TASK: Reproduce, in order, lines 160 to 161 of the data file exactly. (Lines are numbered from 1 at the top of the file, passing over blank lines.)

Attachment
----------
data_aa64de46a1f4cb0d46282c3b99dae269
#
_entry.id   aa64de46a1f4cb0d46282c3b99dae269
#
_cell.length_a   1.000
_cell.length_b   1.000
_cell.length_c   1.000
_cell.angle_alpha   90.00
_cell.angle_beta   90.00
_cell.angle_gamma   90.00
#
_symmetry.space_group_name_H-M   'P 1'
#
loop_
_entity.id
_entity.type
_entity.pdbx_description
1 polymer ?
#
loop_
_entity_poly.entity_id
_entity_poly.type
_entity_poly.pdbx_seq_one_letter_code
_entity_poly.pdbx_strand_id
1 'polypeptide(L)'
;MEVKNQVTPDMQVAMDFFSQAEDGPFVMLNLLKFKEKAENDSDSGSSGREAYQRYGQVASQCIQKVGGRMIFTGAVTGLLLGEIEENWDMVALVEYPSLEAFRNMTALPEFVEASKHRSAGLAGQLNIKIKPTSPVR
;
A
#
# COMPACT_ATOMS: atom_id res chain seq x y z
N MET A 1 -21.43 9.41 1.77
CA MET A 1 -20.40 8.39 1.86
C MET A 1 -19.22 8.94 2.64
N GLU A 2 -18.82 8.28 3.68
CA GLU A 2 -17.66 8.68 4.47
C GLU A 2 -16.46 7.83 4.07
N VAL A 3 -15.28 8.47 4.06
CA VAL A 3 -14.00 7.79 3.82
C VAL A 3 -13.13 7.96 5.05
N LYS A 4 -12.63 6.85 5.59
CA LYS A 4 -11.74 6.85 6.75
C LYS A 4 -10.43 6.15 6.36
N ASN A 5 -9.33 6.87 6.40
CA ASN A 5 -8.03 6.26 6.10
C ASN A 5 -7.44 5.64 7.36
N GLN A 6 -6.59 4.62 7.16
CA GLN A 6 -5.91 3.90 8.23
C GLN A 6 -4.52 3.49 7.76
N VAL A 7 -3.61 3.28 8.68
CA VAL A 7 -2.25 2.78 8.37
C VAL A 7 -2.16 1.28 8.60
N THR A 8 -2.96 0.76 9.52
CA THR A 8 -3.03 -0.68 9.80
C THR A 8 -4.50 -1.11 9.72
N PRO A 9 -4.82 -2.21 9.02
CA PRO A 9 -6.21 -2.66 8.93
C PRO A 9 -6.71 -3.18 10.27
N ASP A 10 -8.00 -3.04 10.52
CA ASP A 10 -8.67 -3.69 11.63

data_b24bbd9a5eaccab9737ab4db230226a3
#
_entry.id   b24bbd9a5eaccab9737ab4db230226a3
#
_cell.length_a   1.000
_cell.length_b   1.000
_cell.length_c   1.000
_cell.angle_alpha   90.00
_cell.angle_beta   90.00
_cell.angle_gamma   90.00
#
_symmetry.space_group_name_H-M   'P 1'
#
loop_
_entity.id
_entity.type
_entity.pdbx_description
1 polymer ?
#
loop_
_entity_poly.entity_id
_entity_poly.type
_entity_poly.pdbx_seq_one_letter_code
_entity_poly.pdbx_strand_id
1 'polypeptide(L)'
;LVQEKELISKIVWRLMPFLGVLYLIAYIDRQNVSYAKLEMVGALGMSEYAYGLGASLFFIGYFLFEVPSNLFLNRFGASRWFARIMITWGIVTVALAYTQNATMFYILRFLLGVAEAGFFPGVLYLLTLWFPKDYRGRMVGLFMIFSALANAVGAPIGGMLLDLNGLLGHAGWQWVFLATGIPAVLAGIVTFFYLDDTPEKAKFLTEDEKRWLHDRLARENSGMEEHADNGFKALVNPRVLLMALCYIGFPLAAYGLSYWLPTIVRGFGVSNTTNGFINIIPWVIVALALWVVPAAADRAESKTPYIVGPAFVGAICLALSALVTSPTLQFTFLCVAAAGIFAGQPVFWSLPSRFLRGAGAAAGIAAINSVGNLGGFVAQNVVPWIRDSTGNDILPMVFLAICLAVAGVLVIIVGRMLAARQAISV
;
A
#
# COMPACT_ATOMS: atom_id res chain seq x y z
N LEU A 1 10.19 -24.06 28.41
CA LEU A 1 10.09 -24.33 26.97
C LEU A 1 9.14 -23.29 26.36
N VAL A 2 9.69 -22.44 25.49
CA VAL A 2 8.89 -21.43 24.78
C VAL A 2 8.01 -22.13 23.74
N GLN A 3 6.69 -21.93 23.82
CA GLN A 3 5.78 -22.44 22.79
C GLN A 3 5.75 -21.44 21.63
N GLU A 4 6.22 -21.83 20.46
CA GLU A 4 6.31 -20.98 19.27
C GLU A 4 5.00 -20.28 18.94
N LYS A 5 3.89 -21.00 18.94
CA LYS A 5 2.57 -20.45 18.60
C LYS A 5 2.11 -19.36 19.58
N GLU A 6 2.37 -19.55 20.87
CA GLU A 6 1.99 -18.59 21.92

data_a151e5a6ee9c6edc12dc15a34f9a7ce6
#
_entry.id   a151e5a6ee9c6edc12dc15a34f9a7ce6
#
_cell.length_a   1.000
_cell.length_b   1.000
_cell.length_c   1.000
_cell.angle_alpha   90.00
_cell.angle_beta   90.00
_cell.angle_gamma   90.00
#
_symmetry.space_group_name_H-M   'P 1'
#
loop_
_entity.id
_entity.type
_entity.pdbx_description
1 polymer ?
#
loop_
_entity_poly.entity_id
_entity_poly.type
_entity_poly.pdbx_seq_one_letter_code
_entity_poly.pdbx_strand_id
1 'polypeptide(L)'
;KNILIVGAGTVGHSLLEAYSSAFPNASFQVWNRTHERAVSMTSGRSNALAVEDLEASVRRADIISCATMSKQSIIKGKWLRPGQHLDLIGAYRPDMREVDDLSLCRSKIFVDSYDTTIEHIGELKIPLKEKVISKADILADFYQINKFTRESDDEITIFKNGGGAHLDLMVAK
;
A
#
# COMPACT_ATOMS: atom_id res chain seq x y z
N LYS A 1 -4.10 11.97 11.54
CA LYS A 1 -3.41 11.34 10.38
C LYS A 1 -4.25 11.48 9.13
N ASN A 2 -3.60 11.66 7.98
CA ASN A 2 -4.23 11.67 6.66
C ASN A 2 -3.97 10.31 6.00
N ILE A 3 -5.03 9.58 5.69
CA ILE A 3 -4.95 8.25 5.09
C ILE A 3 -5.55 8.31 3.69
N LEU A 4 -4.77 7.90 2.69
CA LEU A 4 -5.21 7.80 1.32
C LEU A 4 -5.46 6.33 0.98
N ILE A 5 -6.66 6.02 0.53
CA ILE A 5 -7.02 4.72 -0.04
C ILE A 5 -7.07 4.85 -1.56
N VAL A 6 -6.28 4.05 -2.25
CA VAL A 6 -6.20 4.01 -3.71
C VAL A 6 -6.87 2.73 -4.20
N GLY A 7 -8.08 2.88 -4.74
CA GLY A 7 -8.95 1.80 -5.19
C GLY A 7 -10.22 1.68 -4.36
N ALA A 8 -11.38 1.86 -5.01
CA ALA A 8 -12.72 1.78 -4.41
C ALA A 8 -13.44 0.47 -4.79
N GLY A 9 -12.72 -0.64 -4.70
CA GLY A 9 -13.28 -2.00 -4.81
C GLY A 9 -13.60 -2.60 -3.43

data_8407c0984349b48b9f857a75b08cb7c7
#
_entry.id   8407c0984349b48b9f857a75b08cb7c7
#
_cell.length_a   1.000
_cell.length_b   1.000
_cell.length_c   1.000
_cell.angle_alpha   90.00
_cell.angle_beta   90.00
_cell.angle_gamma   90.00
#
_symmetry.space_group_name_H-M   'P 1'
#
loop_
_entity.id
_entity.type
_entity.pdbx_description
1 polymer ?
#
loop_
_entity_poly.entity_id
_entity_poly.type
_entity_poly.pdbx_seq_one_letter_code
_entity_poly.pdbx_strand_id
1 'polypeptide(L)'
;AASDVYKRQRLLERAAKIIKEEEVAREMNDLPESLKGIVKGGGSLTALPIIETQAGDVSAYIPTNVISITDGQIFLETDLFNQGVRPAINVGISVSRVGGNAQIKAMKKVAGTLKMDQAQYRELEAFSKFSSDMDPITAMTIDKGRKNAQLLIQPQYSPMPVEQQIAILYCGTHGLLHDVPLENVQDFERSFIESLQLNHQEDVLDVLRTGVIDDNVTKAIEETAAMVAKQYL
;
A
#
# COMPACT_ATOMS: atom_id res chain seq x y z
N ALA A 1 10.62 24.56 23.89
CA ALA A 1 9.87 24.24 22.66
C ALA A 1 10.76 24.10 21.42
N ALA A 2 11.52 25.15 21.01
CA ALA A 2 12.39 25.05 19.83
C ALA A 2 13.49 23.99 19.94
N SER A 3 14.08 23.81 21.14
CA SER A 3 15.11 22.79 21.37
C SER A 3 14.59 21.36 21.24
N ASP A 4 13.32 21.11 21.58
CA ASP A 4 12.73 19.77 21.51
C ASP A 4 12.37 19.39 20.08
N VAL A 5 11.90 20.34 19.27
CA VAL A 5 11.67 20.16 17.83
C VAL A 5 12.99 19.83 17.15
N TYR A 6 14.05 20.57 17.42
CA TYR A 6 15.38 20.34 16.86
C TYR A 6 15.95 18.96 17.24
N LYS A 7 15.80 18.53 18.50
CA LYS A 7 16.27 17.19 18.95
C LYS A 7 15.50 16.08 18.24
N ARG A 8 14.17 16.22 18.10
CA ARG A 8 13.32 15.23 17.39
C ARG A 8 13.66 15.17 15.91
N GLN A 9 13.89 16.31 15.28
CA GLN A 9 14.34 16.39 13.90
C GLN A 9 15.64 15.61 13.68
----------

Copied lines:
C ALA A 8 -13.44 0.47 -4.79
N GLY A 9 -12.72 -0.64 -4.70